MAYHEM Movie Review
Written by Daniel Evans
Released by Circle of Confusion
Directed by Joe Lynch
Written by Matius Caruso
2017, 86 minutes, Not yet rated
Frightfest European premiere on 27th August 2017
Steven Yeun as Derek Cho
Samara Weaving as Melanie Cross
Steven Brand as John Towers 'The Boss'
Caroline Chikezie as The Siren
Many people sleep their way to the top, some become puppets for their infernal corporate masters, but one guaranteed way to knock you firmly off the road to success is to slaughter most of the inhabitants of the building in a searing explosion of rage, fired up from deep within. Jo Lynch’s ballet of anarchy, Mayhem, is a pulsing pile-driver of a film, like a Wall Street/Battle Royale hybrid with suits, ties, bones and flesh hitting the screen in one rolling bundle of staff room violence.
A virus known as ID7 is spreading fast. If infected, one would expect to become unhelpfully horny, eternally impatient, loud and catastrophically violent, every last one of your unreleased urges bubbles to the surface before erupting in a bedlam-inducing frenzy. Derek Cho (Stephen Yeun) is an ambitious young attorney with an eye on the prize. Unfortunately his services are no longer needed and he is fired from his position at big time law firm Towers & Smyth Consulting, after he is framed for making an inexcusable blunder. Naturally ready to fight his case, he is ignored by the higher powers, and decides to head straight to the top to air his grievances. Before he can, the nasty little virus ID7 invades the building and infects everyone (including the already miffed David) who’s had the misfortune of being in there that particular day. The term “all hell breaking loose” is somewhat mild for what follows, as David meets with Melanie Cross (Samara Weaving), a thrash metal loving civilian, and continues his quest to head office.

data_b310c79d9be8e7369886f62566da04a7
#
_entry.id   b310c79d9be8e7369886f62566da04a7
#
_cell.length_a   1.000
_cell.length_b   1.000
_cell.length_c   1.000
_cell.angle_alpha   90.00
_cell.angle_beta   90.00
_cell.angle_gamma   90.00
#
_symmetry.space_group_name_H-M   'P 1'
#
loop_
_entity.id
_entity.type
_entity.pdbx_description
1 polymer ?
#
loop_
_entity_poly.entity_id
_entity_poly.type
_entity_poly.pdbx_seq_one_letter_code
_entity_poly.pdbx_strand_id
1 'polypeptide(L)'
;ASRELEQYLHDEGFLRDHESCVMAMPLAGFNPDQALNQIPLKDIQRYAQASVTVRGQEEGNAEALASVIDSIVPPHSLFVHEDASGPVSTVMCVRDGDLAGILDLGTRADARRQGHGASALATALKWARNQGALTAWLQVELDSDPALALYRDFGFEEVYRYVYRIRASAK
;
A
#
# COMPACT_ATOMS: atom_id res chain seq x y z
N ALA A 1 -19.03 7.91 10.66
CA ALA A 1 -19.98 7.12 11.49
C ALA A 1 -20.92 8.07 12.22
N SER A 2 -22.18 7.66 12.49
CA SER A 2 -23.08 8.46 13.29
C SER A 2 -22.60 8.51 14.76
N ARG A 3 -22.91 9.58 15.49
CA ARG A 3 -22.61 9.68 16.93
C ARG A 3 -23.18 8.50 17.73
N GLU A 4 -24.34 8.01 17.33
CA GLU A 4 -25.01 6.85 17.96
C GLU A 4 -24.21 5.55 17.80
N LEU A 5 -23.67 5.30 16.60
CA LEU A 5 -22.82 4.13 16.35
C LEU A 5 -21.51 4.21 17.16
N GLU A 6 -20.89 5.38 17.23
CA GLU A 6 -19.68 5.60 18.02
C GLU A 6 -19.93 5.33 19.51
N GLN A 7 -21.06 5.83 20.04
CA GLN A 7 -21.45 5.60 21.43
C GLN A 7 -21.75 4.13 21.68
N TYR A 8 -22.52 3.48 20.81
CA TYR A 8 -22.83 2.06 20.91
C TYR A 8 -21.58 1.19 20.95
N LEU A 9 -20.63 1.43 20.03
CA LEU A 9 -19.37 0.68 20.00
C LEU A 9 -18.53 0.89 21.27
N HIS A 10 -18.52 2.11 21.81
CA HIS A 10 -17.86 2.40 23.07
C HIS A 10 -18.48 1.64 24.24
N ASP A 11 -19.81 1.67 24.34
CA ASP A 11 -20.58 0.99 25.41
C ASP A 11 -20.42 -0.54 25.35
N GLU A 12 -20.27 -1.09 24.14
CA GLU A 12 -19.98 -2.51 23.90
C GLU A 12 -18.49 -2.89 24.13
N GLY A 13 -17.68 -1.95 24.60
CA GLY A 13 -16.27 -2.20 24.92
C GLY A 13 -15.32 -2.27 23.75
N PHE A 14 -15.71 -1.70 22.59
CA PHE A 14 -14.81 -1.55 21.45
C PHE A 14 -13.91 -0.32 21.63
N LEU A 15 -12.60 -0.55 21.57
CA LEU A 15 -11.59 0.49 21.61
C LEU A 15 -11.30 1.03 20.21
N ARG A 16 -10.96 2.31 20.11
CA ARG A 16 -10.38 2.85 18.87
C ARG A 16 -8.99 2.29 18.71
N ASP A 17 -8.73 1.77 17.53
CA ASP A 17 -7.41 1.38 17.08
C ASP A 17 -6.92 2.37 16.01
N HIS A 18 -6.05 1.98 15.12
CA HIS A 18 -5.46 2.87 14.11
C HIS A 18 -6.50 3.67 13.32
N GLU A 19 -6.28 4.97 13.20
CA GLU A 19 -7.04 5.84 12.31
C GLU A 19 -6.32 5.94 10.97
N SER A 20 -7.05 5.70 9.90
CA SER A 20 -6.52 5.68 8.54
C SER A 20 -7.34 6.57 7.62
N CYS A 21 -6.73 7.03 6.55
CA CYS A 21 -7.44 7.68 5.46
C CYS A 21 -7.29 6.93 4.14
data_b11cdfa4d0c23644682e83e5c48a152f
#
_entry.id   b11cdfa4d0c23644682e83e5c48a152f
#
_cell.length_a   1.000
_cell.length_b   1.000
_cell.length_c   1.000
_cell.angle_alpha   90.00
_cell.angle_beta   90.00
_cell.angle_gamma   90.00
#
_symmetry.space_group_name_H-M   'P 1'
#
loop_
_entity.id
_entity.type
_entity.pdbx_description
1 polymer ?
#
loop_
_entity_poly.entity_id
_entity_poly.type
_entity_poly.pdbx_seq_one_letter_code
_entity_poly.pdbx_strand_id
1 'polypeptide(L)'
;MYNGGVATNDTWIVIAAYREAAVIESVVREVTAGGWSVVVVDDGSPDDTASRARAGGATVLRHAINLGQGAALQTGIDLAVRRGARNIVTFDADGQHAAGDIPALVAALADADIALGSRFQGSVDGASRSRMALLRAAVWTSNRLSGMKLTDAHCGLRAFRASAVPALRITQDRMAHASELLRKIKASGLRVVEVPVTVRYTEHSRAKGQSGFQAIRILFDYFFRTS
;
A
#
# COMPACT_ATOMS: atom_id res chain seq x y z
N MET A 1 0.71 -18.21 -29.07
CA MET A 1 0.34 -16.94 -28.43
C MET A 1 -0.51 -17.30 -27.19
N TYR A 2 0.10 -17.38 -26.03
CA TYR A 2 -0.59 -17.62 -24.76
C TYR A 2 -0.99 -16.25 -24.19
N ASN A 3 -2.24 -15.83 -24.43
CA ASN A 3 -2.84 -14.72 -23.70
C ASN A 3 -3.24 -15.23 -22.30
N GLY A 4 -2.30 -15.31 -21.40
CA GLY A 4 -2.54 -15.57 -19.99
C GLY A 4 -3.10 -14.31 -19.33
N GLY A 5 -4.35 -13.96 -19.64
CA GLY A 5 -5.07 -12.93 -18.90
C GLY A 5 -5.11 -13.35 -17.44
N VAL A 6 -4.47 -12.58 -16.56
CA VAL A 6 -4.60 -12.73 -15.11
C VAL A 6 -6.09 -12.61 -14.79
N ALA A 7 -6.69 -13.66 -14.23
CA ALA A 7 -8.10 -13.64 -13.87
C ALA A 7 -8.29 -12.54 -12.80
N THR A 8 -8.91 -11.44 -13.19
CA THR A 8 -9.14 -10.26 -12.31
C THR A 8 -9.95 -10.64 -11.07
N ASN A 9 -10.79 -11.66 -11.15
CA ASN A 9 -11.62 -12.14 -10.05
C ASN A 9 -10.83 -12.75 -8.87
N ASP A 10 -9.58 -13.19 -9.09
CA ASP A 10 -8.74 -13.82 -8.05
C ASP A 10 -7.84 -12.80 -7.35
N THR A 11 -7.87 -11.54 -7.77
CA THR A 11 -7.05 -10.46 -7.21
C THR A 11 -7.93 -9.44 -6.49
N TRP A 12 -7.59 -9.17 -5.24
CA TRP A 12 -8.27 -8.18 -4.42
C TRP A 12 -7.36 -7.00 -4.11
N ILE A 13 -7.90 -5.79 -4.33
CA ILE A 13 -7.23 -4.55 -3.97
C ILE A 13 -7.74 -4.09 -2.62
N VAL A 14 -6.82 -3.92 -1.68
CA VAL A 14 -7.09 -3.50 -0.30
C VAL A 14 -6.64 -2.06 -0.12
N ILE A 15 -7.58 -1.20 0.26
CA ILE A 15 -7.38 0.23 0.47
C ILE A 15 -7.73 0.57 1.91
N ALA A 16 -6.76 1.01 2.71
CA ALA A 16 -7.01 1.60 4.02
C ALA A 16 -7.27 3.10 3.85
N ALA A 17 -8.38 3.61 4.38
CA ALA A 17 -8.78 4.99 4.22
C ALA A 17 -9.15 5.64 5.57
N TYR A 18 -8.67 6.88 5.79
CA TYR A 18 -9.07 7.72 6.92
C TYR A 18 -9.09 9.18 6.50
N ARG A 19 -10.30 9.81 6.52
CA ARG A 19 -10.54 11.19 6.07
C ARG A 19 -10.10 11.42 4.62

Anyone who started this film in a position of power was already serpentine and vile to begin with, so with added ID7 they become megalomaniac to the extreme and the whole building is turned into a modern day asylum. Reminiscent of the, already gonzo, Gremlins 2 but with added speed, it zips along at such an insane pace that the images struggle to grip onto the screen. It’s an ambitious concept for a low budget film, where normally pointless scenes of boring nothingness are inserted in so as to pad out the parts where the budget has been squeezed dry, Mayhem fills every inch of the screen with some sort of carnage, making this a highly enjoyable, if draining experience, and one, that with a larger pool of money afforded to it, would become the high octane masterwork it aspires to be. File this under R for relentless.